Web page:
Networking strategies: devoted networking leads to high organizational commitment
|Datum:||13 juni 2017|
In a recent interview, Elon Musk, the phenomenal business magnate, engineer, inventor and investor, the founder of Tesla Motors and SpaceX, recalled how his industrial empire started from a cold call he extended to a Canadian executive[i]. In no time, this anecdote went viral on social media. Just like many other networking anecdotes, it continuously inspires following entrepreneurs and startups to network like Elon Musk—hunting the big players and networking with them.
The appeal of networking is huge. As researchers evidenced in the past decades, networking—even cold callings—enriches our social capital, which further increases visibility and therefore reputation, leads us to job opportunities (often rare in our own corporate communities), and boosts our performance and even salary. While the benefit of networking is being publicized, the question of how we network effectively remains underexplored. What are the available networking strategies? Who tends to use which strategies? How effective are they?
To address these questions, a new line of research emerged in the past years to identify distinct networking strategies and their utilities. Vissa (2012) first identified the difference in networking strategies among professionals: some focuses on creating new contacts and others on managing existing contacts. More recently, researchers proposed that networking strategies vary in terms of individual attitude (i.e., passionate, apathetic, and approving), levels of engagement, and relational foci (i.e., upward, external, lateral, and downward). Bensaou, Galunic, & Jonczyk-Sédès (2014) pointed out three distinct strategies in an investigation of service professionals: (1) devoted players are those relational entrepreneurs, who consider networking as sine qua non, openly hobnob with supervisors, peers, and external sources, and cast the least attention to their subordinates. (2) On the contrary, purists, who view networking as disingenuous and artificial, tend to let their performance speak for itself and work individually. They only network internally with their project members. (3) More in the middle ground, selective players acknowledge the value of networking but only network selectively—they mainly branch out to their business partners and peers through shared work experiences and collective tasks.
Distinct as they are, such networking strategies are equally employed across groups of different gender, age, or tenure in the firms. Interestingly, more experienced professionals tend to act as devoted or selective players, whereas junior professionals favor the purist approach more.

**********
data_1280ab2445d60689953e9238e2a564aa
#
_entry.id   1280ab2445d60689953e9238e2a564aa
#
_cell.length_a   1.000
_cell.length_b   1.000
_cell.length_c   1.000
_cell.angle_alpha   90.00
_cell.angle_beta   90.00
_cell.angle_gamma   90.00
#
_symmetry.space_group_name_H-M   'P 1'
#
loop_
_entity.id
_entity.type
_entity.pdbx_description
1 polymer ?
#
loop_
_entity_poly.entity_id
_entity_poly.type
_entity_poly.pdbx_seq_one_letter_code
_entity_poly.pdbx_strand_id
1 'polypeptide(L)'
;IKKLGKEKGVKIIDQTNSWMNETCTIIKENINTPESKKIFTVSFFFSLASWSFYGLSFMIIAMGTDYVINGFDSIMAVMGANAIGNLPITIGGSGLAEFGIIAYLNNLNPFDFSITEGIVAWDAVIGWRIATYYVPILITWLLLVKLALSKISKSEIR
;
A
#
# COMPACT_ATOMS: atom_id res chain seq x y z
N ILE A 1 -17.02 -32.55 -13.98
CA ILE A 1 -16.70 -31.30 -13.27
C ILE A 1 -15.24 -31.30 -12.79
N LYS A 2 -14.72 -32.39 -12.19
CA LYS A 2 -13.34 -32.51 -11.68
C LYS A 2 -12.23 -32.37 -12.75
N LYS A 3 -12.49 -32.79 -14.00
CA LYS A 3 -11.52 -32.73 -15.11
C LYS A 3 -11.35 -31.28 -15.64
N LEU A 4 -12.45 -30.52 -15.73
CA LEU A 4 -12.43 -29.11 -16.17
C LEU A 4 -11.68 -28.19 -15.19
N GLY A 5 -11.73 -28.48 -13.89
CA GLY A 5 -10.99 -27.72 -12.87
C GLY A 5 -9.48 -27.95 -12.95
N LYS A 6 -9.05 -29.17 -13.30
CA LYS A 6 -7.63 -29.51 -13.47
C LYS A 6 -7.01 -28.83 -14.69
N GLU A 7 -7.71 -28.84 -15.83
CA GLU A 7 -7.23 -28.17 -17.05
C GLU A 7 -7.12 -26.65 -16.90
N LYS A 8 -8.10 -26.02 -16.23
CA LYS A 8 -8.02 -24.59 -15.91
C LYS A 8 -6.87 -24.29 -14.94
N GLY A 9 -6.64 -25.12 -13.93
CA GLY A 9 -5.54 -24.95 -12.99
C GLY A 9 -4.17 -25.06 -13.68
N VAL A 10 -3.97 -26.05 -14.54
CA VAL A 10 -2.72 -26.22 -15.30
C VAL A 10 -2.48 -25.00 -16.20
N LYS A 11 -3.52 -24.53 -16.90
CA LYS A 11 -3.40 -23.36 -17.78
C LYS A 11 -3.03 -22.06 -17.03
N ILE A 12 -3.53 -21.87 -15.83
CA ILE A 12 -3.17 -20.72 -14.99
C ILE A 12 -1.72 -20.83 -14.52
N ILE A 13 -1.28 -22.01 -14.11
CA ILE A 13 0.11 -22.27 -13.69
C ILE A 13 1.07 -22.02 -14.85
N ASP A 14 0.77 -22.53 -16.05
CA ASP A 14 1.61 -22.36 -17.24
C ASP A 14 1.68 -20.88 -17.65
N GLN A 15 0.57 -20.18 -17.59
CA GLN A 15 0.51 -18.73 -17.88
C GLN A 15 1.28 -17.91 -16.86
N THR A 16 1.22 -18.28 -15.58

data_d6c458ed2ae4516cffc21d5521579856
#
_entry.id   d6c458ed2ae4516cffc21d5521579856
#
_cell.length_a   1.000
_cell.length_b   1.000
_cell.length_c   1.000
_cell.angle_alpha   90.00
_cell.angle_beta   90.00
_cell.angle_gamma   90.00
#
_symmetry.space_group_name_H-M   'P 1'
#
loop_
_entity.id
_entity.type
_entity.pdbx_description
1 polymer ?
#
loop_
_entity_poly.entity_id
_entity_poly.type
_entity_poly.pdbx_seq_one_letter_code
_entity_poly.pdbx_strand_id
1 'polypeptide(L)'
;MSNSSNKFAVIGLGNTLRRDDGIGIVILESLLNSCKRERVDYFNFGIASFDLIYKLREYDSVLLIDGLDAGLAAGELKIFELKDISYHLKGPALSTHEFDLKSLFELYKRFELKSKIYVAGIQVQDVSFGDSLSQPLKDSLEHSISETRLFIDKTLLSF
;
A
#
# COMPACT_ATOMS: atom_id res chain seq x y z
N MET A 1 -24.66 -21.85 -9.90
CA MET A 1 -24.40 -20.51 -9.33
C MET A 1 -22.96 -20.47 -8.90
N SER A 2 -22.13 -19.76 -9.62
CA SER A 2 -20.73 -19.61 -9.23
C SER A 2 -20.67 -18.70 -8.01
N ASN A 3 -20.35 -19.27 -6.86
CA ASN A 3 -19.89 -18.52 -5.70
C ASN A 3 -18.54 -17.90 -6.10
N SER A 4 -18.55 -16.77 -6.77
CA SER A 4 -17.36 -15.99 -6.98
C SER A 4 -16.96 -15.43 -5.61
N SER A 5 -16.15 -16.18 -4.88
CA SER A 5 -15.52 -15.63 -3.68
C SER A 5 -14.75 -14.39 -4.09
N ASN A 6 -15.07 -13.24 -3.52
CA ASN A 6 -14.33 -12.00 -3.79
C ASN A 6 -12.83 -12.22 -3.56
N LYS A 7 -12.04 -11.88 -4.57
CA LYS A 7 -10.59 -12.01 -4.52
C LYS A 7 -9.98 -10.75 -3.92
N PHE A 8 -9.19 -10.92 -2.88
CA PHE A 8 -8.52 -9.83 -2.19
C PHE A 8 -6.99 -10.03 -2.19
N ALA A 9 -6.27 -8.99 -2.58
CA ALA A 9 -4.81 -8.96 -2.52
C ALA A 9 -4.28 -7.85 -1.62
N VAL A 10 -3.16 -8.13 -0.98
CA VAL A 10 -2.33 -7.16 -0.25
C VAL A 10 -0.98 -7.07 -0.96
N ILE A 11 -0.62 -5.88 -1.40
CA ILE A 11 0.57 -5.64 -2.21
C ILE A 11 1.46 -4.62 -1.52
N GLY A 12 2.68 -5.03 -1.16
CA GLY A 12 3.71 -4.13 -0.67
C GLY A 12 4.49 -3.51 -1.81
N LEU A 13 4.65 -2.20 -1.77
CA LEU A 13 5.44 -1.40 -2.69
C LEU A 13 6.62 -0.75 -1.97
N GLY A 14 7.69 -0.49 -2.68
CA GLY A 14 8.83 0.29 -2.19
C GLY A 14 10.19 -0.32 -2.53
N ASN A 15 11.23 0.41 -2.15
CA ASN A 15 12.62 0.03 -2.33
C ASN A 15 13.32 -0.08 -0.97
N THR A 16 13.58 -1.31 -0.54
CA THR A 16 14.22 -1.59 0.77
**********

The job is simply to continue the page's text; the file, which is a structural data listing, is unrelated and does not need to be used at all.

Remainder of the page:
More central to the practical concern is the performance benefits of different networking strategies, such as individual competence, social capital, and promotions. Do devoted players gain more than purists or selective players? In fact, researchers found out that professionals using different strategies do not differ in perceived competence. Nevertheless, the devoted players and selective players are more committed to their organizations than the purists. Moreover, the fact that experienced employees tend to act more as active players (devoted or selective) rather than purists indicates that networking strategies can be socially learned.
For managers and practitioners, it is reassuring to note that different strategies can be equally useful to develop individual competence. Yet it also points out the risk that purists may be less loyal to the local firms. As a result of exclusive focus on individual performance and minimized networking, purists are less dependent on organizational support and therefore less bonded to organizations.
For the purpose of talent management, managers need to be more cautious to retain purists’ commitment and loyalty. Alternatively, enabling their transition from purists to selective players or devoted players may also help retain these employees.
This line of research being rather new many questions are still open, such as why juniors tend to act as purists, and why a broader network apparently has little effect on perceived competence. Since people seem to spend more time on networking (with diverse social media) an answer to the question of what strategy is most effective is of interest of many organizations. We expect future studies to follow up.
Yingjie Yuan (firstname.lastname@example.org) is Assistant Professor at the Faculty of Economics and Business of the University of Groningen. Her expertise is on: Creativity/innovation, Social networks, Team compositions, and Team information processing.